Working since the 1980’s she is considered a vital element of the Pictures Generation – a group of artists including the likes of Richard Prince, John Baldessari, Cindy Sherman and Sherrie Levine that appropriated images from consumer culture questioning things like gender and identity.
Barbara Kruger Modern Art Oxford

Kruger’s latest exhibition at Modern Art Oxford comprises different strands of her work – a site specific text installation, multi-channel video and her trademark collages. The first work that you encounter having ascended the stairs in to the spacious first floor gallery is untitled ‘architectural wrap’ that impressively covers the covers the entire lofty space.

Barbara Kruger Modern Art Oxford

Over the floor variety of black and white words list supposed categories of people as varied as posers, fatuous fools or survivors. One might be happy to be considered grouped with intellectuals and professors as well as perhaps with doers and winners but to be labelled within sycophants, fatuous fools, jerks or airheads however may not be quite so desirable.

Barbara Kruger Modern Art Oxford

Here then is a potted selection of labels that we, consciously and unconsciously attach to those around us and Kruger cleverly forces us to consider our complicity in categorising not just ourselves but those around us. On the walls in words up to thirty feet high we are meanwhile invited to ponder statements like Be Here Now, Remember Me or Is That All That There Is

Barbara Kruger Modern Art Oxford

In the middle gallery a selection of her 1980’s pasted collages is presented – works that evolved from her work as a Conde Nast designer. Including Talk Is Cheap and You Kill Time these modest black and white pieces set the template for iconic future works like I Shop Therefore I Am or Your Body Is A Battleground.

Barbara Kruger Modern Art Oxford

Finally, Kruger’s video Twelve, 2004 comments on the absurdities of human interaction. Members of staged four-way interactions are projected on to the four walls of the gallery surrounding us. Whilst we see the expressions of the actors and hear their words, their ‘real’ thoughts are presented in written form as a news-channel style ticker-tape across the bottom of the screen challenging any cohesive narrative.

Barbara Kruger is at Modern Art Oxford until 31 August 2014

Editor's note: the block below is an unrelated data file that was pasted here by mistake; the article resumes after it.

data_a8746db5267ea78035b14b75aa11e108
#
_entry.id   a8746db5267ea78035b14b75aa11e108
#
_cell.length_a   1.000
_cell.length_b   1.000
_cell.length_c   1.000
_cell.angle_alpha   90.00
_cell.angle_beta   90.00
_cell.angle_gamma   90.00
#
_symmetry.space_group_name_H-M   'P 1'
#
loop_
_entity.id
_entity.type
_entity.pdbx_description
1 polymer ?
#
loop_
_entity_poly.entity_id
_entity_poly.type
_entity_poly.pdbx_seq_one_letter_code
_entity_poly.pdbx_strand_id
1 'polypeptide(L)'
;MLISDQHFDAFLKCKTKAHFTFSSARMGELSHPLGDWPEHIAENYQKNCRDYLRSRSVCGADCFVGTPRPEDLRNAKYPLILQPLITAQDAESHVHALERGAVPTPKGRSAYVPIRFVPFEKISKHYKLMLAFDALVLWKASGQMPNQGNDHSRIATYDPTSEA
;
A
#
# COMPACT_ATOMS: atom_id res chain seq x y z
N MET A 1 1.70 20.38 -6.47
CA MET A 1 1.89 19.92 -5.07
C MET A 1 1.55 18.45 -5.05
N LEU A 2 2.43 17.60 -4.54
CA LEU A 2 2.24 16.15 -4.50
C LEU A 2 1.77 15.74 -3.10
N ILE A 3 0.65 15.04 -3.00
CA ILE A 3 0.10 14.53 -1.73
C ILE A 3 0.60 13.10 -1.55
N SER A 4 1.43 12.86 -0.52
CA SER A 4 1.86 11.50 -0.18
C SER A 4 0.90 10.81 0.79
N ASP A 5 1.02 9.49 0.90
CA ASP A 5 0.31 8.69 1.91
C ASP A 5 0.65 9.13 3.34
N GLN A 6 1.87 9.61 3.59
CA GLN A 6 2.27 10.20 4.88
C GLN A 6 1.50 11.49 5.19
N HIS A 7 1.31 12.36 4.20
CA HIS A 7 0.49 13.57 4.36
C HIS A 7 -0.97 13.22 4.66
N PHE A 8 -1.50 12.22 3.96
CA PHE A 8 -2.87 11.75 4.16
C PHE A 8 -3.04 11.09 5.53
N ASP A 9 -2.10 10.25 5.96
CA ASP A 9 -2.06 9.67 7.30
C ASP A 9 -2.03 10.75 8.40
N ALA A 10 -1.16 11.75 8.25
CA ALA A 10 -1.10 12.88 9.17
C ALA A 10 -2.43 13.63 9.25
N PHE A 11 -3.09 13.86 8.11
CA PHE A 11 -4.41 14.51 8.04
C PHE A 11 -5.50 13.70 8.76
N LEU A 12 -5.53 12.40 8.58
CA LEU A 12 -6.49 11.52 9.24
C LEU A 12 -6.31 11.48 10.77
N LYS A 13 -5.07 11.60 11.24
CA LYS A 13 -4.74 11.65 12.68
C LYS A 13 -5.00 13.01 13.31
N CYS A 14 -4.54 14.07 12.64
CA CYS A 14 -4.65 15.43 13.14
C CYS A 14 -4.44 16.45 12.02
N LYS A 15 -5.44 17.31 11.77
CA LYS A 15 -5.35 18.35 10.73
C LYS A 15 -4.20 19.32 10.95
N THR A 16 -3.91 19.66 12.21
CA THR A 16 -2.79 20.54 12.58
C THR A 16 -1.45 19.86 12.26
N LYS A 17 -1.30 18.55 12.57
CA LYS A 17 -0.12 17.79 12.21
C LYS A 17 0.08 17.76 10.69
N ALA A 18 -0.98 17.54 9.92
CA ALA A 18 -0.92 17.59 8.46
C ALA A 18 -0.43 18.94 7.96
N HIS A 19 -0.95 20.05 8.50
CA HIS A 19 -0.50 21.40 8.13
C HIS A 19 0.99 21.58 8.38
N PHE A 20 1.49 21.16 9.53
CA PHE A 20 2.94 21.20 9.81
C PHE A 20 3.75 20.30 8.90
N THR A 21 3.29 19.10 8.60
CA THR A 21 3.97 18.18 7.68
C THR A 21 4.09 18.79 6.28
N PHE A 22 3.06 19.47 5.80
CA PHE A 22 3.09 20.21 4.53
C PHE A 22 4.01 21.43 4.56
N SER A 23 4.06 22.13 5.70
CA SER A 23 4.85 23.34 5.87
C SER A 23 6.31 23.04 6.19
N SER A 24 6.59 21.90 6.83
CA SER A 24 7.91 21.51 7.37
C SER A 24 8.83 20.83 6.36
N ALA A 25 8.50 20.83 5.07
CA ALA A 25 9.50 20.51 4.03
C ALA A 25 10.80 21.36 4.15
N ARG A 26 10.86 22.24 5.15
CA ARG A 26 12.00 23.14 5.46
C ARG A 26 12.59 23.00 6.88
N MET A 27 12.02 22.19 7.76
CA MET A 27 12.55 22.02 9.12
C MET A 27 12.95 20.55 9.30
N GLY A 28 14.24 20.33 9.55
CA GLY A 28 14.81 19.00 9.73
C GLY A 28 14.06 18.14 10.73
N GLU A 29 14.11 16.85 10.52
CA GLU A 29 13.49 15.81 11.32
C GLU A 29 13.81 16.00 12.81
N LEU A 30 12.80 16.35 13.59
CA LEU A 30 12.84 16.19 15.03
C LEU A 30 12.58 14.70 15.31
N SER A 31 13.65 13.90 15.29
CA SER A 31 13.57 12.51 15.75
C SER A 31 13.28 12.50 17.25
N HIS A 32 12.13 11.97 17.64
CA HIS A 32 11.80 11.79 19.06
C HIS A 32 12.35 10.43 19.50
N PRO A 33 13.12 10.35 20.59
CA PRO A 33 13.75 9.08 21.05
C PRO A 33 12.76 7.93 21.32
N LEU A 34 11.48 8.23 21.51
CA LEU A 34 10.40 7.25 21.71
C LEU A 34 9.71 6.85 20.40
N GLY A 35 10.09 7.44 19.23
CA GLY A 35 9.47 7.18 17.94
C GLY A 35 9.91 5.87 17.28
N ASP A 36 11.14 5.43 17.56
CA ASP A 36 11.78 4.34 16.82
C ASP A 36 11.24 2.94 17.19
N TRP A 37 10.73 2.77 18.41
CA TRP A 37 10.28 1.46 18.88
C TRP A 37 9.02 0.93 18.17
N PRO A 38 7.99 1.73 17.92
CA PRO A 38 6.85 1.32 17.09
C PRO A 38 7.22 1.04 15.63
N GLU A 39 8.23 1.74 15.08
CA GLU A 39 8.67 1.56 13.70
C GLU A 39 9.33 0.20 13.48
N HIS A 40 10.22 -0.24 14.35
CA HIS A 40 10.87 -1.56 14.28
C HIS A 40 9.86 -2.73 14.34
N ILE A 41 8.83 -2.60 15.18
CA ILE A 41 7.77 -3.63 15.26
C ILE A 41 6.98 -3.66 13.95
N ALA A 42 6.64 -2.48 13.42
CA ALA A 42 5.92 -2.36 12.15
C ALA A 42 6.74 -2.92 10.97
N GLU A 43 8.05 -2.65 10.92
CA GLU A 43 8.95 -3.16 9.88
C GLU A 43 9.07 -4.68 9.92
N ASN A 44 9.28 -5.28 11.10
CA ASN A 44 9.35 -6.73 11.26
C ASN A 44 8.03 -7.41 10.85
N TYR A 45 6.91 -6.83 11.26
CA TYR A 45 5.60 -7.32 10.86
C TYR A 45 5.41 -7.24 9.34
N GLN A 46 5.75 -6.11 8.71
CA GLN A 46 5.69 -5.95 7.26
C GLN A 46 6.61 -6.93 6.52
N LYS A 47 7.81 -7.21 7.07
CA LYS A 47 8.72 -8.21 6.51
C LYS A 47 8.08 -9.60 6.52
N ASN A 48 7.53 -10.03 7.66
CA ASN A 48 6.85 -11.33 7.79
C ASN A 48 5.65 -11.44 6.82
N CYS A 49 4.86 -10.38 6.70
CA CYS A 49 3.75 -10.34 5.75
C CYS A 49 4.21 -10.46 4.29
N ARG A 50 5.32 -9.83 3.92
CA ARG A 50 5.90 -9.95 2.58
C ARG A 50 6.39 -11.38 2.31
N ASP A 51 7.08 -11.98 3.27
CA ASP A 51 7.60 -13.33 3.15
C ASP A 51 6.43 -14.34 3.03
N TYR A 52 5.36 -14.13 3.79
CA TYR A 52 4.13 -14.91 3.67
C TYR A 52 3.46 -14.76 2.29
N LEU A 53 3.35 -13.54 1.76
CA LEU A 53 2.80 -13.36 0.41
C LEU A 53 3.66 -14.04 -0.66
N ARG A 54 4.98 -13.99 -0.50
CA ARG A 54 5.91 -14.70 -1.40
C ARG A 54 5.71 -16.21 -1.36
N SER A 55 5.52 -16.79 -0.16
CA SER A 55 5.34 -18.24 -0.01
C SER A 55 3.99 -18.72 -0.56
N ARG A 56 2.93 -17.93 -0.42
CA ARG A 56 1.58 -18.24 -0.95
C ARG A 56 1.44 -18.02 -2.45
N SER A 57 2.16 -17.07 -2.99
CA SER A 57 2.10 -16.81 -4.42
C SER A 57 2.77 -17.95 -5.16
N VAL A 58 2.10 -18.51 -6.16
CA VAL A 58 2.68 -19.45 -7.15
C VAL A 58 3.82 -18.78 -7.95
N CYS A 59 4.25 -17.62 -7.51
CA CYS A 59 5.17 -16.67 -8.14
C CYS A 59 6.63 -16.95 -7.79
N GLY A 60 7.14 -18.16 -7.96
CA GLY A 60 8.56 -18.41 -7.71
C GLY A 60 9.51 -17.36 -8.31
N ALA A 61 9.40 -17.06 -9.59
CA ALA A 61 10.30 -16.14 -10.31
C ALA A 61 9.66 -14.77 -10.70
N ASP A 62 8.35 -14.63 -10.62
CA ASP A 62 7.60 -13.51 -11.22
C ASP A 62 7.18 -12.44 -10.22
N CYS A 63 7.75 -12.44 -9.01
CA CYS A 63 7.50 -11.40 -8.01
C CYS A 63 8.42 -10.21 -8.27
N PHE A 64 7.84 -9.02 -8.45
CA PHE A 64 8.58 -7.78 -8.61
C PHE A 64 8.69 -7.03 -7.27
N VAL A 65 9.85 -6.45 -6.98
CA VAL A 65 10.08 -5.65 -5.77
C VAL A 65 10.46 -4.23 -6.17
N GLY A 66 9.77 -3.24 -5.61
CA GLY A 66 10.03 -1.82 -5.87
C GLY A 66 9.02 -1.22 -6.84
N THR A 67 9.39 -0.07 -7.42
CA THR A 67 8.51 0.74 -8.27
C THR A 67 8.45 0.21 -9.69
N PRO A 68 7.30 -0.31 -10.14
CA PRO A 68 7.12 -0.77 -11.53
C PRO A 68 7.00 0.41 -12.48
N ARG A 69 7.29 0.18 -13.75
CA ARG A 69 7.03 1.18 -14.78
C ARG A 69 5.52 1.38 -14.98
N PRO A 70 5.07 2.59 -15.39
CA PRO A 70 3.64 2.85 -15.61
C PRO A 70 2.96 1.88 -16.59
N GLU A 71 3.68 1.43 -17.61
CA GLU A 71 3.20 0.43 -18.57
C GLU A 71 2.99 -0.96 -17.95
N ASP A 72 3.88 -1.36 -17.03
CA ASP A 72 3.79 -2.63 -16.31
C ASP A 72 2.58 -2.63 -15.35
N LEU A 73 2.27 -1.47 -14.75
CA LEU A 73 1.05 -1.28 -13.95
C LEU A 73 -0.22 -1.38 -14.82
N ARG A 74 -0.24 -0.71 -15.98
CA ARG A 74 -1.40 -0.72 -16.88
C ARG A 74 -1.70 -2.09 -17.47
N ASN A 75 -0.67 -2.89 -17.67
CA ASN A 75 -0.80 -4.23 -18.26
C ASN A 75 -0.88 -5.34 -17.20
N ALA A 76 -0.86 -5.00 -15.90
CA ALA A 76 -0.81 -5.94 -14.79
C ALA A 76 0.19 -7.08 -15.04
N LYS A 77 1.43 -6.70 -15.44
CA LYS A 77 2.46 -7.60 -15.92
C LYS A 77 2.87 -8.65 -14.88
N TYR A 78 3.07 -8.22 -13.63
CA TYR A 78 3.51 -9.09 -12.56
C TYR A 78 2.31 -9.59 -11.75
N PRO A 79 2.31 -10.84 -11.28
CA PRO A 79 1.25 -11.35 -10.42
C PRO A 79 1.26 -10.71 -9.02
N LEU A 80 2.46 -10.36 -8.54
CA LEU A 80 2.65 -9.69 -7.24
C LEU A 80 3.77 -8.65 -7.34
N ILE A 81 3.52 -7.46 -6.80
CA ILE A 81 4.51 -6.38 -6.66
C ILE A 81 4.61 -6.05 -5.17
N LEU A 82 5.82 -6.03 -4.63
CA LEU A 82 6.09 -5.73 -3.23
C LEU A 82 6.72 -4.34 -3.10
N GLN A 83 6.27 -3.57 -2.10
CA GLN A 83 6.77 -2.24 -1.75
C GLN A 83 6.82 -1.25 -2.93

Le Surrealisme et l’Objet – Centre Pompidou, Paris

11 January 2014 § Leave a comment

A weekend in Paris allowed me the opportunity to visit this breathtaking exhibition at the Centre Pompidou, as well as enjoy some excellent art, interesting sights and fine food counterposed by rude service, lousy cappuchinos and overpriced coffee and bread (or petit dejeuner as the French imaginatively call it).

Marcel Duchamp

Marcel Duchamp

There shouldn’t be a better place than Paris for an exhibition on Surrealism, the movement being founded here in 1924 having developed out the more international influences of Dada. The Pompidou Centre have proved that this is indeed the case, with this mightily impressive exhibition bringing together a remarkable collection of almost every conceivable iconic object or sculpture connected to the movement.

Hans Bellmer - Poupee

Hans Bellmer – Poupee

Alongside the roll call of iconic pieces like Hans Bellmer’s Poupee, Marcel Duchamp’s Bottlerack, Salvador Dali’s Lobster Telephone, Alberto Giacometti’s Suspended Ball are photographs from the likes of Man Ray, collections of works gathered plus a selection of more recent surrealist-influenced works by the likes of Mark Dion, Paul McCarthy, Ed Ruscha and Cindy Sherman exhibited under the title ‘Echoes of the Surrealist Object’.

Salvador Dali - Lobster telephone

Salvador Dali – Lobster telephone

The exhibition starts with ‘Ready-mades and Mannequins’, a section led by two great influences of the movement – Giorgio de Chirico and Marcel Duchamp who respectively brought the mannequin and object to the fore.

Alberto Giacometti - Suspended Ball

Alberto Giacometti – Suspended Ball

Subsequent rooms focus on ‘Objects with a Symbolic Function, Alberto Giacometti, Hans Bellmer’s Doll (an extraordinarily powerful object in real-life, and also larger than one imagines),  five rooms each dedicated to iconic exhibitions from the famous ‘Exposition Internationale de Surrealisme’ in 1933 to ‘Eros’ in 1959/60.

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Joan Miro

Joan Miro

Each room is well curated and nicely laid out with admirable logic, careful thought and atmospheric lighting.

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This opportunity to view so many of Surrealisms iconic objects together plus the insight in to the movement that can be gained from the experience well worth a trip to Paris on its own. Just take your own breakfast.

Meret Oppenheim

Meret Oppenheim

Le Surrealisme et l’Objet runs until the 3 March 2014 at the Pompidou Centre, Paris.